Happy Thanksgiving after all

  • By Tara Kinsell November 19, 2012
Samantha Kniha, left, of the Corner Cupboard Food Bank, checks off food items to be added to a pallet for Thanksgiving distribution. Vista volunteer Kyle Kooyers and food bank director Jan Caldwell wait for Kniha to tell them what to pile on next. - Tara Kinsell / Observer-Reporter Order a Print

WAYNESBURG – An emergency food drive held Sept. 23 to help the Corner Cupboard Food Bank restock empty shelves has taken on a life of its own. The inspirational stories of giving that have come out of the drive are those that, even if only for a moment, restore one’s faith in humanity.

On Sept. 16, Jan Caldwell, the director of the food bank, revealed the nearly bare warehouse and freezer. The holidays were looming, and Caldwell had no idea how she was going to get food to feed her clients. It wasn’t shaping up to be a Merry Christmas for those she helps, and she had yet to get through Thanksgiving.

The food bank had suffered a 53 percent reduction in state food purchase program funding while the cost of food had risen by 21 percent in 2012. That said, Caldwell and her volunteers today will distribute everything that is needed for a traditional Thanksgiving feast to the remaining two food pantries in the county that haven’t received November food allocations.

Caldwell said Lynn and Joe Manning and their business partner, Joe Cerenzia of Alpha Omega Communications, organized the drive that has motivated so many others to act. Since the September emergency drive, more than $250,000 in donations and 17 1/2 tons of food have poured into the food bank.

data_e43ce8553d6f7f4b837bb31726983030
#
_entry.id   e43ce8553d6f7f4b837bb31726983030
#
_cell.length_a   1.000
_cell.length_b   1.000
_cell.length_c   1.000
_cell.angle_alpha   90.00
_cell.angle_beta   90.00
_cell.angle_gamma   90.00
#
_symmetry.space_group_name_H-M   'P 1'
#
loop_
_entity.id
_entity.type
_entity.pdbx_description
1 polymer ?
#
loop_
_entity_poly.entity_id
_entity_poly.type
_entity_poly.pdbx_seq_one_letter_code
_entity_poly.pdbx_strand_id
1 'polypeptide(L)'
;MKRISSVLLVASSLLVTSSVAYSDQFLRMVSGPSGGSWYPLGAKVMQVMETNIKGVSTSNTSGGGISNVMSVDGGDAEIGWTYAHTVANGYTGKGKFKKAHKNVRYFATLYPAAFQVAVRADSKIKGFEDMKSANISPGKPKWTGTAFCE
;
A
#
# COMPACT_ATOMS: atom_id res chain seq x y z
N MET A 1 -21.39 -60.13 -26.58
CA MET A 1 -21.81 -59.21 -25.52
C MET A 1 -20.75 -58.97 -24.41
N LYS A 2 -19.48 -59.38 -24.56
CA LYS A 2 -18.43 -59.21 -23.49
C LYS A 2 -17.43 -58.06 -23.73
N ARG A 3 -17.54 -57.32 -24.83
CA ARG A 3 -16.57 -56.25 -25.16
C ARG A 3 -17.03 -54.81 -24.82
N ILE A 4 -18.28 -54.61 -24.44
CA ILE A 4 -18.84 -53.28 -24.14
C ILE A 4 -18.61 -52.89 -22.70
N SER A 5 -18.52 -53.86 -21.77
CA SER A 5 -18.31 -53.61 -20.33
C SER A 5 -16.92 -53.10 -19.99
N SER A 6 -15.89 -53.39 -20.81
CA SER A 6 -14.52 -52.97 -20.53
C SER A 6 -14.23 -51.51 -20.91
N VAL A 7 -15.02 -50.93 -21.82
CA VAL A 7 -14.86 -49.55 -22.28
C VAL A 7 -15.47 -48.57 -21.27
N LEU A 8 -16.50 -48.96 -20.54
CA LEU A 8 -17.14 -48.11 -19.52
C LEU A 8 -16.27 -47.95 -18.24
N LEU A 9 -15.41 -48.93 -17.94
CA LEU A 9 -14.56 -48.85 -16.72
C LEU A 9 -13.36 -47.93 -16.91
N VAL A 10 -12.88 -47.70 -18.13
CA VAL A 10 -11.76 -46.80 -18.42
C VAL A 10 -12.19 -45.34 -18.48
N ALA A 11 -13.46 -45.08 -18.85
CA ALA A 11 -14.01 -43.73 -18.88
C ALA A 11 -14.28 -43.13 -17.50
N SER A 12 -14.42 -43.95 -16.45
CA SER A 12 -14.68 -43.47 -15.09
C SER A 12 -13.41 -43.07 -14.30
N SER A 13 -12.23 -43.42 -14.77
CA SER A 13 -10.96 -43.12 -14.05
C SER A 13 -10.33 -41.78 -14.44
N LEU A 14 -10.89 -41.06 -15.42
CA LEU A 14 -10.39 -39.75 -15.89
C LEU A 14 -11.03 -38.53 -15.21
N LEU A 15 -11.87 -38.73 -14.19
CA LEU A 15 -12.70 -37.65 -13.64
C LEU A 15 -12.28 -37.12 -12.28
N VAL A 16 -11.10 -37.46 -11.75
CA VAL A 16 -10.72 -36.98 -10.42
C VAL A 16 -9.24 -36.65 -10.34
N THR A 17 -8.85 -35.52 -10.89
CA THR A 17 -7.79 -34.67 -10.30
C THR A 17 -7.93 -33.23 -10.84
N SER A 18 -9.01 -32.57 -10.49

“Lynn read about our need in the newspaper, and she called me. In a few days, she had us on the courthouse steps and the folks at Alpha Omega inspired all of these others to reach out. I am so thankful for what everyone has done,” Caldwell said. “I know it sounds crazy, but it just keeps coming. I am getting behind on my thank-you cards. I am just thrilled.”

From the very young to the very old, those with very little and those with quite a lot, Caldwell has continued to be in awe of the outreach that has extended way beyond Greene County’s borders.

“We have enough now to get us through to August. I know people are going to see the numbers and think, ‘I don’t need to donate because they have this,’” Caldwell said. “But, we purchased 27,706 pounds of food for our November distribution with Thanksgiving. That was $15,404.03 for one month.”

During normal, non-holiday months, the food bank needs about $10,000 for barebones operations, according to Caldwell. With the quarterly allotment from the state of $11,810, Caldwell has $1.54 to spend to feed a family for one month.

Prior to the emergency drive Caldwell was counting on fundraising efforts and donations to continue to provide for her 6,000 clients. Today she is breathing a little easier knowing she has the next several months under control and no longer has to brace herself when opening the freezer at the food bank. It is far from the empty state is was just a few short weeks ago.

“It isn’t about me,” Caldwell wanted to emphasize. “You volunteers out there, you made it happen. From the one in the trenches at the food pantries to those who keep dropping off checks and food. Thank you, thank you, thank you.”

Tara Kinsell started her career in journalism with the National Geographic Insider Magazine and the Gaithersburg Gazette Newspaper in Montgomery County, Md. Tara has written and photographed sports, features and news stories for the Herald Standard, Greene County Messenger and Albert Gallatin Weekly. She holds degrees in journalism and graphic design from Waynesburg College, now Waynesburg University, and the Art Institute of Pittsburgh, respectively.


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